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Suffice to say that it’s a travesty that there’s not a single volume or any other expression celebrating Sitaram Goel’s contributions. During the heady days of the Rama Janmabhoomi Movement, hordes of Hindus—the saffron colour itself is made of a billion shades—flocked to his bookstore-cum-office to buy his work on Hindu Temples: Sanyasins, Sadhus, intellectuals, journalists, academics, publishers, writers, activists…with that singular volume, he had indirectly delivered a simple but important lesson: it’s not enough to have truth and more importantly, historical truth on your side—it’s how you make it intelligible, coherent, appealing, even beautiful.

It was his painstaking and lifelong efforts unmasking the numerous skullduggeries of our Leftist cultural vandals like Romila Thapar that indirectly contributed to the selfsame Arun Shourie writing his classic, Eminent Historians, which ripped the Romilaesque gutter open. As I mentioned earlier, even after the lapse of two decades, the said gutter still thrives.

Voice of India truly lived up to its name. For a fuller account of the value of Sitaram Goel’s contribution, I will point to Dr Koenraad Elst’s profile of him in his Decolonizing the Hindu Mind, and the independent essay, India’s Only Communalist.

And so, beginning with the next piece onward, I humbly present a series entitled What Sitaramji Said.

The motto: Save Hindu children.

Here’s a curtain raiser. In his own words.

I view Pandit Jawaharlal Nehru as a bloated Brown Sahib, and Nehruism as the combined embodiment of all the imperialist ideologies Islam, Christianity, White Man’s Burden, and Communism that have flooded this country in the wake of foreign invasions. And I do not have the least doubt in my mind that if India is to live, Nehruism must die…What I plead is that a conscious rejection of Nehruism in all its forms will hasten its demise, and save us from the mischief which it is bound to create further if it is allowed to linger.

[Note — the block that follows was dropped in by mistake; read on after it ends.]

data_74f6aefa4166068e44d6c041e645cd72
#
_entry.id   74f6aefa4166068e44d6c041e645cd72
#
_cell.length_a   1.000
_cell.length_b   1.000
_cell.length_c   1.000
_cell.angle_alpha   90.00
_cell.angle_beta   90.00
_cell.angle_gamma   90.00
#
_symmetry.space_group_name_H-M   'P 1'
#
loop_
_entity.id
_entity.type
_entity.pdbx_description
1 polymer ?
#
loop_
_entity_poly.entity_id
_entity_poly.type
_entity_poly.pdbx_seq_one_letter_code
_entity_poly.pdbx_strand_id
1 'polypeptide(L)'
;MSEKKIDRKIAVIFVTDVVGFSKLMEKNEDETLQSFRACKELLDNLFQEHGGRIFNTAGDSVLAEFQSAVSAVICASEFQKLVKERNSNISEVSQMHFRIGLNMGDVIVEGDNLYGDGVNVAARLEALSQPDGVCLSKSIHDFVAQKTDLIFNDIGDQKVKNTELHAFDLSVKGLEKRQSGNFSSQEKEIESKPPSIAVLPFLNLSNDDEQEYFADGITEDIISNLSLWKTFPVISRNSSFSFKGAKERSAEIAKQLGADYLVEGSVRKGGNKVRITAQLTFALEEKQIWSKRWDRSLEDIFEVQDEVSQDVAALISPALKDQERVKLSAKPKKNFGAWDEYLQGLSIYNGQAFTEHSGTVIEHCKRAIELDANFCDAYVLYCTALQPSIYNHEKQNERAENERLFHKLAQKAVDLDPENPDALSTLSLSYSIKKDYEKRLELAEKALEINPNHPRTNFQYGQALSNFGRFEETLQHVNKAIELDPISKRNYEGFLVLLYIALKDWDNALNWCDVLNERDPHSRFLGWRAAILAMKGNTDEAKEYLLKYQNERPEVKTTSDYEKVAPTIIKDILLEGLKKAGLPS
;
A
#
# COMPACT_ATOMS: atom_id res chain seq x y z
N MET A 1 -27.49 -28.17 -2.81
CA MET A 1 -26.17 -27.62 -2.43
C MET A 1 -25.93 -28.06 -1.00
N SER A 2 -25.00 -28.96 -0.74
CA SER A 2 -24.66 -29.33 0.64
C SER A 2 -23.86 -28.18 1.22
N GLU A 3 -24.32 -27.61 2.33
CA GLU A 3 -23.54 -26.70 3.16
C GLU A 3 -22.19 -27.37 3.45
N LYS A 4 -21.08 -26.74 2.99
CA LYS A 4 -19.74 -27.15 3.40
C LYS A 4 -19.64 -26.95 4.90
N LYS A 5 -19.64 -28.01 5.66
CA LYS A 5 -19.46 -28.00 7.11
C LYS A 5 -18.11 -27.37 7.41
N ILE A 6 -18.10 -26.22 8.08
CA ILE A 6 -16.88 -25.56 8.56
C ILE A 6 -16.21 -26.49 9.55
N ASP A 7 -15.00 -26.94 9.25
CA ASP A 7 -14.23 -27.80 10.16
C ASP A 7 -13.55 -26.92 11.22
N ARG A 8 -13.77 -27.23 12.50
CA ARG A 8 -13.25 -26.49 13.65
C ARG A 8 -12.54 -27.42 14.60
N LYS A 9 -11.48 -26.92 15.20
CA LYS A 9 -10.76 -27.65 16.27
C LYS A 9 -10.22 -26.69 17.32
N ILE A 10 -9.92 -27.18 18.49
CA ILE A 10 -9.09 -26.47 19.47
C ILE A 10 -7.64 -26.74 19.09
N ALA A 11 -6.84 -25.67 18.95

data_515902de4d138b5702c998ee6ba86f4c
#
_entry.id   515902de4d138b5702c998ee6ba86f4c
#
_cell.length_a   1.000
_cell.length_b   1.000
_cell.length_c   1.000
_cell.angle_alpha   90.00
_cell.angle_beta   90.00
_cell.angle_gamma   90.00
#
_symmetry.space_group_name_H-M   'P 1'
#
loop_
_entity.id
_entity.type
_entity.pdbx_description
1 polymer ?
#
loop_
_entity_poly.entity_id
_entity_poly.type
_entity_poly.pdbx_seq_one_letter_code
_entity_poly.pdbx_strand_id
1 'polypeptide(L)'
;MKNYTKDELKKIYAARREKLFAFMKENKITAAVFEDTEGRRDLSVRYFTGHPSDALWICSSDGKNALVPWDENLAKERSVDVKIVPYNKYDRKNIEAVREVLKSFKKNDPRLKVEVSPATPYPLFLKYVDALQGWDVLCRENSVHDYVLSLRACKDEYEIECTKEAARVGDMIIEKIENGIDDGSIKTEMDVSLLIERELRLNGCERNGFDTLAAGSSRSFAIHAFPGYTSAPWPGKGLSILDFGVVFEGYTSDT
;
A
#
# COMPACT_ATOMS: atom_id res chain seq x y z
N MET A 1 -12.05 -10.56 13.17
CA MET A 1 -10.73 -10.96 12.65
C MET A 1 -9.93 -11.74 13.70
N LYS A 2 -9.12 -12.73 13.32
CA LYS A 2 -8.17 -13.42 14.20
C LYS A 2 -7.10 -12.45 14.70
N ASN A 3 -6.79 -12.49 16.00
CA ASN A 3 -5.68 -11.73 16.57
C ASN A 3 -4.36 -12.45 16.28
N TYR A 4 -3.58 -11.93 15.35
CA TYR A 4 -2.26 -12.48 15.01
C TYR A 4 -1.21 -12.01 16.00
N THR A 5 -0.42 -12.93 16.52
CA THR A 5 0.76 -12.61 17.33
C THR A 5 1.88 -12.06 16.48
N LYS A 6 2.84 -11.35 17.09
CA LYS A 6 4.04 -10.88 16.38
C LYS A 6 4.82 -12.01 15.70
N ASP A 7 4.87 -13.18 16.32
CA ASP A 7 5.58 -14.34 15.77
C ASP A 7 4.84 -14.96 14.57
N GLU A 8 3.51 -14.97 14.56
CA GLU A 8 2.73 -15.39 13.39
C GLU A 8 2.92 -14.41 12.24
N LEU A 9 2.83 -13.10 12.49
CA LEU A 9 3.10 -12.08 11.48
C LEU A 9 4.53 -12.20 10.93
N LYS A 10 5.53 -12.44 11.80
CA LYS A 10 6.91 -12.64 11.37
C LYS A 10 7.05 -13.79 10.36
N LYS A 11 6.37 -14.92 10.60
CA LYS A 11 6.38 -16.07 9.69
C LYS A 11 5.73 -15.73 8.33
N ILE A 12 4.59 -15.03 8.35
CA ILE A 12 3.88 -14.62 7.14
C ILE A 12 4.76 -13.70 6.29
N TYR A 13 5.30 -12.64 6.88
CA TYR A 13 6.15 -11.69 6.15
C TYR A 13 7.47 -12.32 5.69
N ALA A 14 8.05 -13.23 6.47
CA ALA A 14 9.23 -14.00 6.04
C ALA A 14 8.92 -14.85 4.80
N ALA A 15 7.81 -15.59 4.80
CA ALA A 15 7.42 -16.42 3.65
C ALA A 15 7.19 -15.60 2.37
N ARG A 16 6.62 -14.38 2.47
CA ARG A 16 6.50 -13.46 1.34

[…]

There was a thunderous applause as Pandit Nehru came up on the rostrum, greeted the people with folded hands, and was formally introduced by a local Congress leader. But the next thing I saw made me rub my eyes. The great man [Nehru] had become red in the face, turned to his left, and planted a slap smack on the face of the same leader who was standing near the mike. The mike had failed. Pandit Nehru was gesticulating and shouting at the top of his voice as if something terrible had happened. Meanwhile the mike started functioning again so that he could be heard all over the place. He was saying: “Dilli ki Congress ke karkun kamine hain, razil hain, namaqul hain. Maine kyatti bar inse kaha hai ke intizam nahin kar sakte to mujhe mat bulaya karo, par ye sunte hi nahin (the leaders of the Congress in Delhi are lowbred, mean, and mindless people. I have told them time and again not to invite me if they cannot make proper arrangements. But they pay no heed).”

I turned towards the rostrum. The face of Congress leader who had been slapped was bathed in smiles as if he had won some coveted prize. [Emphasis added]

Tighten your seat belts. I promise you a great ride.

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What Sitaram ji Said: Encounters with Jawaharlal Nehru >>

Sandeep Balakrishna
Writer, author, translator, and socio-political-cultural analyst. Author of "Tipu Sultan: The Tyrant of Mysore," "The Madurai Sultanate: A Concise History," and "Seventy Years of Secularism." He has translated Dr. S L Bhyrappa's magnum opus "Avarana" into English.